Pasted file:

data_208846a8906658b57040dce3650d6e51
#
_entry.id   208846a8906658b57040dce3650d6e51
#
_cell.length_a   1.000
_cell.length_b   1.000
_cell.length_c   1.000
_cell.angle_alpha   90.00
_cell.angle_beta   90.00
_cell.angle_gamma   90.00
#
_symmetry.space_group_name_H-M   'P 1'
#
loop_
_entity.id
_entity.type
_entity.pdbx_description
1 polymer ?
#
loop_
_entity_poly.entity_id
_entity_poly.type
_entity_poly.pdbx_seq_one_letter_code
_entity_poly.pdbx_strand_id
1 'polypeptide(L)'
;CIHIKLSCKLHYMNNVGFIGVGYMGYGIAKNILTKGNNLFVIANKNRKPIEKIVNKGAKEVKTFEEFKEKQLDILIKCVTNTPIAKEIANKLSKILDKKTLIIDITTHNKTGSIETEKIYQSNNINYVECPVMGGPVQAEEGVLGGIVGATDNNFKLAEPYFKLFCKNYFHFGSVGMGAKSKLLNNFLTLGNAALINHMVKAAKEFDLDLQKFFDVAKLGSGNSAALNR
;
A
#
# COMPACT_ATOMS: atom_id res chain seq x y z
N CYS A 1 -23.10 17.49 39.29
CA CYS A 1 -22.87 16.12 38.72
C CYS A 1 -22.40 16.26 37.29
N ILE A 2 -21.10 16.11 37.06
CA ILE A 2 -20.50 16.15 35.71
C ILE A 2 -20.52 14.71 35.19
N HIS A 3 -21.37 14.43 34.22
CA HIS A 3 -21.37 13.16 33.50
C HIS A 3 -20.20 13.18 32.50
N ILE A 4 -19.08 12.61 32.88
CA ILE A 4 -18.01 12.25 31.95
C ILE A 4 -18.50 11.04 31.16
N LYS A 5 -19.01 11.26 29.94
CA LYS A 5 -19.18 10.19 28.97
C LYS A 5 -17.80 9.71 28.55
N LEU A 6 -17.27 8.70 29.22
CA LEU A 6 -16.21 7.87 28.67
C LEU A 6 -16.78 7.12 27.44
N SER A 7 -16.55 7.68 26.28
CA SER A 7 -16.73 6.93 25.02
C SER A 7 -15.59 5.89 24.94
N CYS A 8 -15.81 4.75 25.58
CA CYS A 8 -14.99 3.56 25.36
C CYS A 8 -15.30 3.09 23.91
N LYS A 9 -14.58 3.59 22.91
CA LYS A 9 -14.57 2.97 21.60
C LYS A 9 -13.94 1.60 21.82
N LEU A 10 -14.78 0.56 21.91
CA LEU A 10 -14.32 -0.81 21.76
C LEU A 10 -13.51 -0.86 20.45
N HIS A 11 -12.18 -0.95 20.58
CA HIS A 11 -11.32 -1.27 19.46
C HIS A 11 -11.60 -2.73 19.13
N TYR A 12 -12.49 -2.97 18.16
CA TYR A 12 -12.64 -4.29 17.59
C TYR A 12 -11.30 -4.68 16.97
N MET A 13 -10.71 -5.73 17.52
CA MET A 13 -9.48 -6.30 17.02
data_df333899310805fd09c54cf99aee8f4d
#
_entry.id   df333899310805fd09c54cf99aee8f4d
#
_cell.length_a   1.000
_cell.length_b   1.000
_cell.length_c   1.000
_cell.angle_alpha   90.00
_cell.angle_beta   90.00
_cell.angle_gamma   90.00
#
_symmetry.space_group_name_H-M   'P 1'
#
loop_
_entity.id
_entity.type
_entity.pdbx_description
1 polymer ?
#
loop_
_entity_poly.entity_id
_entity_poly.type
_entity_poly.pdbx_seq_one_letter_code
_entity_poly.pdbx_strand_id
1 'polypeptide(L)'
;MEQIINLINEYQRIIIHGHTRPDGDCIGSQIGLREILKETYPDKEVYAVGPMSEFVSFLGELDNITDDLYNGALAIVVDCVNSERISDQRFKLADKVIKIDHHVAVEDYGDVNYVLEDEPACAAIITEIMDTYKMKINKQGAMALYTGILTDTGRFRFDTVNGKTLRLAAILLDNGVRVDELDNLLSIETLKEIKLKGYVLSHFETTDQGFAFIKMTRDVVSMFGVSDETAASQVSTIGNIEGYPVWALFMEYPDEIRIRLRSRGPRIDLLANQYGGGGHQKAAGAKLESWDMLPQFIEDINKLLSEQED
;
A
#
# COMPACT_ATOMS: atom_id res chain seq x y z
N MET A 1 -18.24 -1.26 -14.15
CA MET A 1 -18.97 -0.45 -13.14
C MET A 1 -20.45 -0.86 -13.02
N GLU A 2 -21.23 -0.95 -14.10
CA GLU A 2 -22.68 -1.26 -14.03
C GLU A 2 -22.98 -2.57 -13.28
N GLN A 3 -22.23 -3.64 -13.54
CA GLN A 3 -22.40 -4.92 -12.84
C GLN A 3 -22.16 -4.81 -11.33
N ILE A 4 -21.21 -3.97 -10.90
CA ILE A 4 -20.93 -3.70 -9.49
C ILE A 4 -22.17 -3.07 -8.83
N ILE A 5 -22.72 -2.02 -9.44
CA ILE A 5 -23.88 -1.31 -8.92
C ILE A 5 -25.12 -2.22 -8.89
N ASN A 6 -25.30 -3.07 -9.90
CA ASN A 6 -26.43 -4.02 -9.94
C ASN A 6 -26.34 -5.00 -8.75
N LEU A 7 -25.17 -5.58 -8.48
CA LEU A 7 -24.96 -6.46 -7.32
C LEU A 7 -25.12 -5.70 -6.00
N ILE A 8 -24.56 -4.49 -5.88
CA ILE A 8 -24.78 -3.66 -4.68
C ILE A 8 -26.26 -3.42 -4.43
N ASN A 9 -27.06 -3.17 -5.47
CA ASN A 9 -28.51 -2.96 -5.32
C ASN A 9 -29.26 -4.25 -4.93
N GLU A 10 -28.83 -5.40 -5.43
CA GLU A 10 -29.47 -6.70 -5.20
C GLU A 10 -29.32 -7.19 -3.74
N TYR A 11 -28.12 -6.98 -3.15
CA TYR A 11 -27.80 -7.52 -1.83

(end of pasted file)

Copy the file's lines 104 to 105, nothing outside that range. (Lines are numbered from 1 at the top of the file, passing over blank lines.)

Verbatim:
C GLU A 2 -22.98 -2.57 -13.28
N GLN A 3 -22.23 -3.64 -13.54